Kate's principal role is to conduct research into avian responses to environmental change, particularly urbanisation. Kate uses BTO’s large-scale citizen science datasets and novel field surveys to address important questions about urban wildlife.2011 PhD Behavioural Ecology, University of Exeter
2007 MSc Evolutionary and Behavioural Ecology, University of Exeter
2006 BSc Biology, University of Nottingham
Interests & Responsibilities
Kate's research interests lie in the relationships between people and wildlife. She studies how species and communities respond to human-induced environmental change, as well as how people might benefit from the wildlife they experience in urban areas. Kate does this by combining aspects of avian, urban and behavioural ecology. She works closely with the Garden BirdWatch (GBW) team to develop and address research questions concerning the wildlife in our gardens.
Key areas of interest:
- Understanding how gardens and their resources influence wild bird populations
- The implications of garden bird feeding
- Investigating how birds can affect human well-being
- The effects of urbanisation on bird species distributions and trends
- The consequences of street lighting on British moths communities
Kate is based at the University of Exeter's Centre for Ecology and Conservation, where she has an honorary position as a Visiting Researcher.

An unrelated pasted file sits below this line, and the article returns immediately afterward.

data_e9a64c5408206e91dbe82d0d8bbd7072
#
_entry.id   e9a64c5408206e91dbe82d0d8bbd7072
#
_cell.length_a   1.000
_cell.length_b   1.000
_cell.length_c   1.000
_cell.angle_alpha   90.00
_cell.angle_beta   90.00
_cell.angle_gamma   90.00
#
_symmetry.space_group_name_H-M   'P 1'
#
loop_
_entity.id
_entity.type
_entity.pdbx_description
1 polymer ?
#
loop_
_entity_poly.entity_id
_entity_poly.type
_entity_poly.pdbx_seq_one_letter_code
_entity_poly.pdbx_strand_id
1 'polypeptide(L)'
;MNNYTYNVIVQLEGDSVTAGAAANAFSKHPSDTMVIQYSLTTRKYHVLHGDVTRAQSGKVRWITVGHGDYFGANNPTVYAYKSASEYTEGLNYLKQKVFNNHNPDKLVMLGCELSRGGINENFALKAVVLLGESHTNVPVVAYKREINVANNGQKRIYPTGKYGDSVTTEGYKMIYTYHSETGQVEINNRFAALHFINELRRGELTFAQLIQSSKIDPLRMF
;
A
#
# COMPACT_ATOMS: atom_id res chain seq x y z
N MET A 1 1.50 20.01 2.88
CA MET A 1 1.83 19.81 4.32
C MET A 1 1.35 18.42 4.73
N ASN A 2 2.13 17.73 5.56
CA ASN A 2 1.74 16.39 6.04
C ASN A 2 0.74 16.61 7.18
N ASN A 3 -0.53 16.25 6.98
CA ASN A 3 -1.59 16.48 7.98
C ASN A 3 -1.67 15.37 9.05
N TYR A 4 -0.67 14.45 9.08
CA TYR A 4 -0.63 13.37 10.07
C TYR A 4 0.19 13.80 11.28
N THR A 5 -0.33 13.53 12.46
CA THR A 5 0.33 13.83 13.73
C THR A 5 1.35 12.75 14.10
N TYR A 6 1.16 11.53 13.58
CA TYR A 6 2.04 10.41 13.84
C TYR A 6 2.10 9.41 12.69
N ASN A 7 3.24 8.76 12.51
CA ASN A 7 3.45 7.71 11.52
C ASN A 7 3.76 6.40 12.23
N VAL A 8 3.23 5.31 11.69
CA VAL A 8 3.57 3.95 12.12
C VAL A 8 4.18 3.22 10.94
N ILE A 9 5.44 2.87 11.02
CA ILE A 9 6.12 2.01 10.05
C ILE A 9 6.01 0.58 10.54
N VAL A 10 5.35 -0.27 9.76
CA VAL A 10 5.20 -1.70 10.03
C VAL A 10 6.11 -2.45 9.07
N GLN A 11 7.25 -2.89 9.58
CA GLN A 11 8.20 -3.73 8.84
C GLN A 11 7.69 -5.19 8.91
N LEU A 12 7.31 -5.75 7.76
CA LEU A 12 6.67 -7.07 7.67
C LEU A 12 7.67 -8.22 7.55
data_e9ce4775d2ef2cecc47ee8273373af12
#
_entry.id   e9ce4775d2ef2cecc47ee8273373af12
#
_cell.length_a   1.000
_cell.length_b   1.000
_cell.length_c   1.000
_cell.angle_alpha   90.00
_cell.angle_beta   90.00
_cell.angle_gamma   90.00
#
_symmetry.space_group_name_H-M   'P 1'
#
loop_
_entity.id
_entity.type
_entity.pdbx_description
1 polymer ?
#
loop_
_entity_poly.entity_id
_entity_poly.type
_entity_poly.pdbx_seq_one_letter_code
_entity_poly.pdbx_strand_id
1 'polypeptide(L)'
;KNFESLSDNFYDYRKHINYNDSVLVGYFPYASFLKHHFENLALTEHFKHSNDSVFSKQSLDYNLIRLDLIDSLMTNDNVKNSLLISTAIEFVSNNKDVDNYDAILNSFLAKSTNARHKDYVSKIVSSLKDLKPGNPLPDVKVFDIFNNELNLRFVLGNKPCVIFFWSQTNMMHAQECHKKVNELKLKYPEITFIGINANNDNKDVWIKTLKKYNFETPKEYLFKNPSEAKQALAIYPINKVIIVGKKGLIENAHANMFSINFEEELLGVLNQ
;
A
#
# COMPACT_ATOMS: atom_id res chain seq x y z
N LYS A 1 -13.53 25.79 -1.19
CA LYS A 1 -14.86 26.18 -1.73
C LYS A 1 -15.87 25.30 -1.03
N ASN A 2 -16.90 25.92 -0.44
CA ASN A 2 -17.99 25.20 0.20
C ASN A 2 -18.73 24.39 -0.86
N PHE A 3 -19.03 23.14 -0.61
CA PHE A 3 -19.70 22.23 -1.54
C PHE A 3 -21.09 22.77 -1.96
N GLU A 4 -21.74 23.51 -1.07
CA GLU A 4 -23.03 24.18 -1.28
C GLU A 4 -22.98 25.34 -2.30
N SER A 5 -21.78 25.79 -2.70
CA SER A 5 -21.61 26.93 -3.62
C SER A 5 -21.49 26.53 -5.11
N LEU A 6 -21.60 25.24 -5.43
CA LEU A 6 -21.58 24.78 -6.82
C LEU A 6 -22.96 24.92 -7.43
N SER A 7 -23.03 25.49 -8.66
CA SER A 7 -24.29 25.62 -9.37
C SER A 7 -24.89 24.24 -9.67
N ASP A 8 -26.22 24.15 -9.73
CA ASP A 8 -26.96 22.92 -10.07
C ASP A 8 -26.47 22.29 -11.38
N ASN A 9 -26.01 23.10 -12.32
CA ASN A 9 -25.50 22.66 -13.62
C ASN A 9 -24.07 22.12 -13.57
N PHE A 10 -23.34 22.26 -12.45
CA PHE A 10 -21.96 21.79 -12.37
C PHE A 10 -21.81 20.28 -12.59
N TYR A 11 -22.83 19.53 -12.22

Recent BTO Publications
Mainwaring, M., Hartley, I., Bearhop, S., Brulez, K., du Feu, C., Murphy, G., Plummer, K.E., Webber, S., Reynolds, J.S. & Deeming, C.D. 2012. Latitudinal variation in blue tit and great tit nest characteristics indicates environmental adjustment. Journal of Biogeography 39 1669-1677. http://onlinelibrary.wiley.com/doi/10.1111/j.1365-2699.2012.02724.x/full
Content Related to Kate Plummer
Garden birds: to feed or not to feed?
Almost half of the households in the UK feed their garden birds. But should we? Dr Kate Plummer explores the effects of feeding on bird populations.
Is bird feeding changing Britain's garden bird communities?
Newly published research from BTO shows how the popular pastime of feeding the birds is significantly shaping garden bird communities in Britain.